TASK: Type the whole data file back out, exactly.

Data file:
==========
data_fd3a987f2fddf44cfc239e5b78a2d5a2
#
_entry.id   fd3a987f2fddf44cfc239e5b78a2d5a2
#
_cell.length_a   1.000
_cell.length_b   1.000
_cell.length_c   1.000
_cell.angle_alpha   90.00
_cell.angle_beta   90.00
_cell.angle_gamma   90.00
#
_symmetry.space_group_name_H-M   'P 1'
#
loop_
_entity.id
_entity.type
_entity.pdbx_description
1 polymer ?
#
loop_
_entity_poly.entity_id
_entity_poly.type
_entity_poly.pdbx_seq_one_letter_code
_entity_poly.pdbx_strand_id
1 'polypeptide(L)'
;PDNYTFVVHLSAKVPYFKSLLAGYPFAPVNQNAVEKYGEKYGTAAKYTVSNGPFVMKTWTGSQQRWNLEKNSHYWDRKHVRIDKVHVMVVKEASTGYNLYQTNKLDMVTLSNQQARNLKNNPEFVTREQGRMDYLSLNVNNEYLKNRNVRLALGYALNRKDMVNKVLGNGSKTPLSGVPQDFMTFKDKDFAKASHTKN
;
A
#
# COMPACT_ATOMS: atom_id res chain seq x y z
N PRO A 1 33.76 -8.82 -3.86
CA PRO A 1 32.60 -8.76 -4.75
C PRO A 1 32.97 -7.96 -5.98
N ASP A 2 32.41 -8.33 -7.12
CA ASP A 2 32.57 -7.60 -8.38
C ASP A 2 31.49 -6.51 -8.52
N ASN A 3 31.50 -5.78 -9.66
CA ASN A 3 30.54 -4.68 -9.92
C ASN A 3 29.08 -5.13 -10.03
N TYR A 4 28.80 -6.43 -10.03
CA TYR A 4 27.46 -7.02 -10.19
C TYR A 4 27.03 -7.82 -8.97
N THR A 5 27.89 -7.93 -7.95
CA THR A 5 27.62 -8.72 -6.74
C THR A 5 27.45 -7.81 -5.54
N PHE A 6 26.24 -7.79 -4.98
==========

data_fd3a987f2fddf44cfc239e5b78a2d5a2
#
_entry.id   fd3a987f2fddf44cfc239e5b78a2d5a2
#
_cell.length_a   1.000
_cell.length_b   1.000
_cell.length_c   1.000
_cell.angle_alpha   90.00
_cell.angle_beta   90.00
_cell.angle_gamma   90.00
#
_symmetry.space_group_name_H-M   'P 1'
#
loop_
_entity.id
_entity.type
_entity.pdbx_description
1 polymer ?
#
loop_
_entity_poly.entity_id
_entity_poly.type
_entity_poly.pdbx_seq_one_letter_code
_entity_poly.pdbx_strand_id
1 'polypeptide(L)'
;PDNYTFVVHLSAKVPYFKSLLAGYPFAPVNQNAVEKYGEKYGTAAKYTVSNGPFVMKTWTGSQQRWNLEKNSHYWDRKHVRIDKVHVMVVKEASTGYNLYQTNKLDMVTLSNQQARNLKNNPEFVTREQGRMDYLSLNVNNEYLKNRNVRLALGYALNRKDMVNKVLGNGSKTPLSGVPQDFMTFKDKDFAKASHTKN
;
A
#
# COMPACT_ATOMS: atom_id res chain seq x y z
N PRO A 1 33.76 -8.82 -3.86
CA PRO A 1 32.60 -8.76 -4.75
C PRO A 1 32.97 -7.96 -5.98
N ASP A 2 32.41 -8.33 -7.12
CA ASP A 2 32.57 -7.60 -8.38
C ASP A 2 31.49 -6.51 -8.52
N ASN A 3 31.50 -5.78 -9.66
CA ASN A 3 30.54 -4.68 -9.92
C ASN A 3 29.08 -5.13 -10.03
N TYR A 4 28.80 -6.43 -10.03
CA TYR A 4 27.46 -7.02 -10.19
C TYR A 4 27.03 -7.82 -8.97
N THR A 5 27.89 -7.93 -7.95
CA THR A 5 27.62 -8.72 -6.74
C THR A 5 27.45 -7.81 -5.54
N PHE A 6 26.24 -7.79 -4.98